Similarly, voluntary commitments cannot be seen outside their political context. Although they might bring the advancement of cleaner technology and renewable energy development, they undermine the principle of "common but differentiated responsibility" between developed and developing countries. In many senses South Africa’s national context mirrors global inequalities and the international divide between the peoples (and their consumption habits) in developed and developing countries. The majority of South Africa's luxury emissions come from the country’s energy intensive industries, and their high-energy content products. Despite an over abundance of " cheap" energy, 40% of South Africa’s population are still in a state of energy poverty without access to electricity. Therefore just as the citizens and governments in the North bear the primary responsibility for addressing energy consumption and GHG levels, so to do South Africa’s predominately white middle classes bear a local responsibility to alter their energy consumption patterns.

It is for the above reasons that, the exercise of negotiating voluntary commitments needs to be carefully evaluated as an error in assessment could have hugely negative impacts on South Africa’s development. South Africa strongly supports the central concept of common but differentiated responsibilities for developed and developing countries. The government believes that developing countries already carry a significant responsibility and the proposal of any new commitments for these nations, be they voluntary or not, at this juncture would be premature. Addressing emissions reductions while simultaneously addressing poverty, redressing historical injustices with regard to energy access and averting associated job losses in the coal and industrial sectors, will require both knowledge and political efforts. It demands an informed public and the involvement of all spheres of civil society in working with and putting pressure on the institutions of government and the private sector. However without a regulatory authority or enforceable law, ensuring compliance and monitoring emission to reductions will be almost impossible and mostly ineffective. South Africa needs to work towards establishing a workable legal order to ensure and monitor compliance with emissions reductions, while simultaneously achieving a balance between national development priorities and our international obligations with respect to the rights of other people within the framework of the UNFCCC, Kyoto Protocol and other related international environmental conventions.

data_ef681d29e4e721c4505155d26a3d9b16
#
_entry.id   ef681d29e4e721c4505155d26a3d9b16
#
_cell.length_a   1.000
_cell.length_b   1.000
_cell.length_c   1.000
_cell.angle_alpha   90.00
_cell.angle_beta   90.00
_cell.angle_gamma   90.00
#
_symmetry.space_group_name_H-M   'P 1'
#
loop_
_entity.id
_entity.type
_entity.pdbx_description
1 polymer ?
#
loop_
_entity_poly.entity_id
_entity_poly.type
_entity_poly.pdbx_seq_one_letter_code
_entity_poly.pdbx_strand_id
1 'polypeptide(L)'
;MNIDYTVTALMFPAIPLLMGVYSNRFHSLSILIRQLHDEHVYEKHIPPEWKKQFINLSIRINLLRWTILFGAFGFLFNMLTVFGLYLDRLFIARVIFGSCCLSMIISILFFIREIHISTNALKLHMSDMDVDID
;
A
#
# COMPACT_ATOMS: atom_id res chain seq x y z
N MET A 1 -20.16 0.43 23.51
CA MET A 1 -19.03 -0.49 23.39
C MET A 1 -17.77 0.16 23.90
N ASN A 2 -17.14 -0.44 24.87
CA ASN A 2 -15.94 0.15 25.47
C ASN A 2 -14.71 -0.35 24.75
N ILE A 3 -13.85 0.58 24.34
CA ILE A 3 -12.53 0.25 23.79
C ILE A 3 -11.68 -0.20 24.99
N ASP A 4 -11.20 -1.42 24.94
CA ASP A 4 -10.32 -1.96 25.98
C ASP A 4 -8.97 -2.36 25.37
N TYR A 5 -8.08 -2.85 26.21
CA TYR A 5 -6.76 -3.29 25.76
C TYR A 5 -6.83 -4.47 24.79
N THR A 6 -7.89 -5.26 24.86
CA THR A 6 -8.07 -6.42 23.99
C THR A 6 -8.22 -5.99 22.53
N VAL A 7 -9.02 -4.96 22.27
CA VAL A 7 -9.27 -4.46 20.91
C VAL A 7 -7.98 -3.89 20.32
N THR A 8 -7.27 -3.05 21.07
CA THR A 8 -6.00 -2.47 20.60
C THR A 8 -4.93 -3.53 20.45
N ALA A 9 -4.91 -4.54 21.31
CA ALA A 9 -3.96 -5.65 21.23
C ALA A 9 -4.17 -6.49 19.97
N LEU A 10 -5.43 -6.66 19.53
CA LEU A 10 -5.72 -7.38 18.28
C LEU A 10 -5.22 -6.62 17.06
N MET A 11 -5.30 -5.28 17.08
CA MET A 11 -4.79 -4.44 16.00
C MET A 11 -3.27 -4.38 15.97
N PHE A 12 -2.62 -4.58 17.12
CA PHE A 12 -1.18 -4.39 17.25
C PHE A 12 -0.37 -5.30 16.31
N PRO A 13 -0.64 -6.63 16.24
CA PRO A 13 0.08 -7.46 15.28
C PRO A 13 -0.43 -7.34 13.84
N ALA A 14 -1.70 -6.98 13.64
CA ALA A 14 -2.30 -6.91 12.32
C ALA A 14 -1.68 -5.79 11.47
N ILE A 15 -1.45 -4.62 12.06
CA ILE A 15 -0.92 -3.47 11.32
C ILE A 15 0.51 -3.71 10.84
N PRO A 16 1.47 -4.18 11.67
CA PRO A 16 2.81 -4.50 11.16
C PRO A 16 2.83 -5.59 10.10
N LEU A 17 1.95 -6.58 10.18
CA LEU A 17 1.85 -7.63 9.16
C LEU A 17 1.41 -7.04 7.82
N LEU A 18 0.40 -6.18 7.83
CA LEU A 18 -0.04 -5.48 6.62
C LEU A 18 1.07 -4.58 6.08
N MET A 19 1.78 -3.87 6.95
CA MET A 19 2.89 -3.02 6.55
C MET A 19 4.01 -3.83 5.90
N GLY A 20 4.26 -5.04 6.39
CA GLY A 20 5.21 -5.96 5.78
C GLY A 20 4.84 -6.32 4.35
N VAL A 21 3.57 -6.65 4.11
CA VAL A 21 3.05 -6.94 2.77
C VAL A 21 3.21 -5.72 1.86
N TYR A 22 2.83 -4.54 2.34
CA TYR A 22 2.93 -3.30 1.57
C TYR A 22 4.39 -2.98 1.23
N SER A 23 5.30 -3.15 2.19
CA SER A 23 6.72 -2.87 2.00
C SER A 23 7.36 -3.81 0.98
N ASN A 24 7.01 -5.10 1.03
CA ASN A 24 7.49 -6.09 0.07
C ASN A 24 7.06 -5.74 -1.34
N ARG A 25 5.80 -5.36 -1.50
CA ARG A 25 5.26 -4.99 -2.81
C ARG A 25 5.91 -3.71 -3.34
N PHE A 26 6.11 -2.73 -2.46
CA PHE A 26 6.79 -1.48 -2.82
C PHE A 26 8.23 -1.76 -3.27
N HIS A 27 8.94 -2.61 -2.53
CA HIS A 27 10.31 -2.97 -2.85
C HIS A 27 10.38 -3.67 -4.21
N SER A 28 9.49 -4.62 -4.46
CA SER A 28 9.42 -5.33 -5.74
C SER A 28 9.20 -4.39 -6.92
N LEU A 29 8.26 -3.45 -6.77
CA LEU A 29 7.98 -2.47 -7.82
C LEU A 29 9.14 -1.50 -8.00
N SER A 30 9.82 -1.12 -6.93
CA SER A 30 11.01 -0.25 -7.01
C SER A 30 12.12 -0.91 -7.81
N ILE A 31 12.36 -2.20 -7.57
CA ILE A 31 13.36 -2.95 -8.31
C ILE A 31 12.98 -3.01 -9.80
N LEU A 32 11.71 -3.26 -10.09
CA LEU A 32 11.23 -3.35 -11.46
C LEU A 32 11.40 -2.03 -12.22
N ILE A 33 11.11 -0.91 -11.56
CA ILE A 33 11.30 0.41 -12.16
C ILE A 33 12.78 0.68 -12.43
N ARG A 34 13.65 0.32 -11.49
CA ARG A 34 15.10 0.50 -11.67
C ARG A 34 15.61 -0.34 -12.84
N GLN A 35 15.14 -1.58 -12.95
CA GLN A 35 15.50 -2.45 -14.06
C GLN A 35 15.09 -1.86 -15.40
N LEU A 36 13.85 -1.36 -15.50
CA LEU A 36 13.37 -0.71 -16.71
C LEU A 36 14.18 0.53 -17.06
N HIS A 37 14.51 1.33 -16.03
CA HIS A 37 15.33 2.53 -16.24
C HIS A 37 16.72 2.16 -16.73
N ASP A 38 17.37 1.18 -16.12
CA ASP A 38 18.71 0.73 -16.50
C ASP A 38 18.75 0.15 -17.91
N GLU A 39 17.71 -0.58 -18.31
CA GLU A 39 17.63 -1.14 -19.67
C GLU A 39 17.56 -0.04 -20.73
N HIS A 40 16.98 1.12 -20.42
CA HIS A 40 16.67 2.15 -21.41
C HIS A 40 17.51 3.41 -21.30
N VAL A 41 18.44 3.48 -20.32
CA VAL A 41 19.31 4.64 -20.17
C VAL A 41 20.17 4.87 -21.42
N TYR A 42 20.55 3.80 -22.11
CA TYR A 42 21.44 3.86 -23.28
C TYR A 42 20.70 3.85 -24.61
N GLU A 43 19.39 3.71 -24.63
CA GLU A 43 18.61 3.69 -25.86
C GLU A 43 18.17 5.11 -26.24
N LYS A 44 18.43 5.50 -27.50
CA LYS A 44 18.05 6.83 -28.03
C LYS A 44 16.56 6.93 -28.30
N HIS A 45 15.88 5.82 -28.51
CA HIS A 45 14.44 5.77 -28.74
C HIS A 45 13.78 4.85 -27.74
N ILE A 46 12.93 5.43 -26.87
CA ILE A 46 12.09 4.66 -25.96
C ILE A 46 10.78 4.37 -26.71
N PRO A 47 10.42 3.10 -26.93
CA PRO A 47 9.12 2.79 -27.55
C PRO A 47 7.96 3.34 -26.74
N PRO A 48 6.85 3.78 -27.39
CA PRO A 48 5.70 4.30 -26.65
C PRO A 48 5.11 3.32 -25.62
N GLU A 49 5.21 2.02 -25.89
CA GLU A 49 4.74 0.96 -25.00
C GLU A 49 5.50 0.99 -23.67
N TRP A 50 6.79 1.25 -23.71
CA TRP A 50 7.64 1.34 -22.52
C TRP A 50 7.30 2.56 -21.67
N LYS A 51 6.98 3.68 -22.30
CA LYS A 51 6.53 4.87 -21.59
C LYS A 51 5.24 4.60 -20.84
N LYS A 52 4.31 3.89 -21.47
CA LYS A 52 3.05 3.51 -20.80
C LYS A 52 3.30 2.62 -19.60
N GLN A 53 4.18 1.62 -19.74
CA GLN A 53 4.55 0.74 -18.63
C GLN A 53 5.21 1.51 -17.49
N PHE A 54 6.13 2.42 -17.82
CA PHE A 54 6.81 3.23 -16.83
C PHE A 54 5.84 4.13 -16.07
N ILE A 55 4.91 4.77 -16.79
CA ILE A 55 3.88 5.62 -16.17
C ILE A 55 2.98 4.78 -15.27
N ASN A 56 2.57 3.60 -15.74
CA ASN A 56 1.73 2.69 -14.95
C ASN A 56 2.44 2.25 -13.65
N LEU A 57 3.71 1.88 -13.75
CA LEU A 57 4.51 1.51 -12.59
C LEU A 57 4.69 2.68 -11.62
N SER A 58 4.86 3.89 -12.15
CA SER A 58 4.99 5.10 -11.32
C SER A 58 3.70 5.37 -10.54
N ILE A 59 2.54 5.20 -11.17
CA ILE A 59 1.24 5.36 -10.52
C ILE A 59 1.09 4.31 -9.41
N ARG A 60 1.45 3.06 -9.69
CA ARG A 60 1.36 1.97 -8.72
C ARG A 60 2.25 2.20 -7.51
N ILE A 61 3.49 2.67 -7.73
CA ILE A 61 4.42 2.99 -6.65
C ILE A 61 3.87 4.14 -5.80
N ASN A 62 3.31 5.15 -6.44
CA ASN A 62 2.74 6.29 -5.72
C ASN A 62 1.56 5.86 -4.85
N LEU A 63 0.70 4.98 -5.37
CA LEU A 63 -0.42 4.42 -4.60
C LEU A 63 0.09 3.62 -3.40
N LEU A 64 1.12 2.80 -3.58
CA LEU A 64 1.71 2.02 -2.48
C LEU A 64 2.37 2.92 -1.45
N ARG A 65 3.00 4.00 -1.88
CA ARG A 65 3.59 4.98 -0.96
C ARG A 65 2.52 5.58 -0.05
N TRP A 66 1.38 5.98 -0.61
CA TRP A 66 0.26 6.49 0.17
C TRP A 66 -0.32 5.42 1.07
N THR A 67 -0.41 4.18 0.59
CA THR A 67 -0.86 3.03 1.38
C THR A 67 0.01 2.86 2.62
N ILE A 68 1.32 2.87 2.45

Mr Richard Sherman
Project Officer
Group for Environmental Monitoring
South Africa
world-drop.gif (2751 bytes)  Climate Change and Freshwater Resources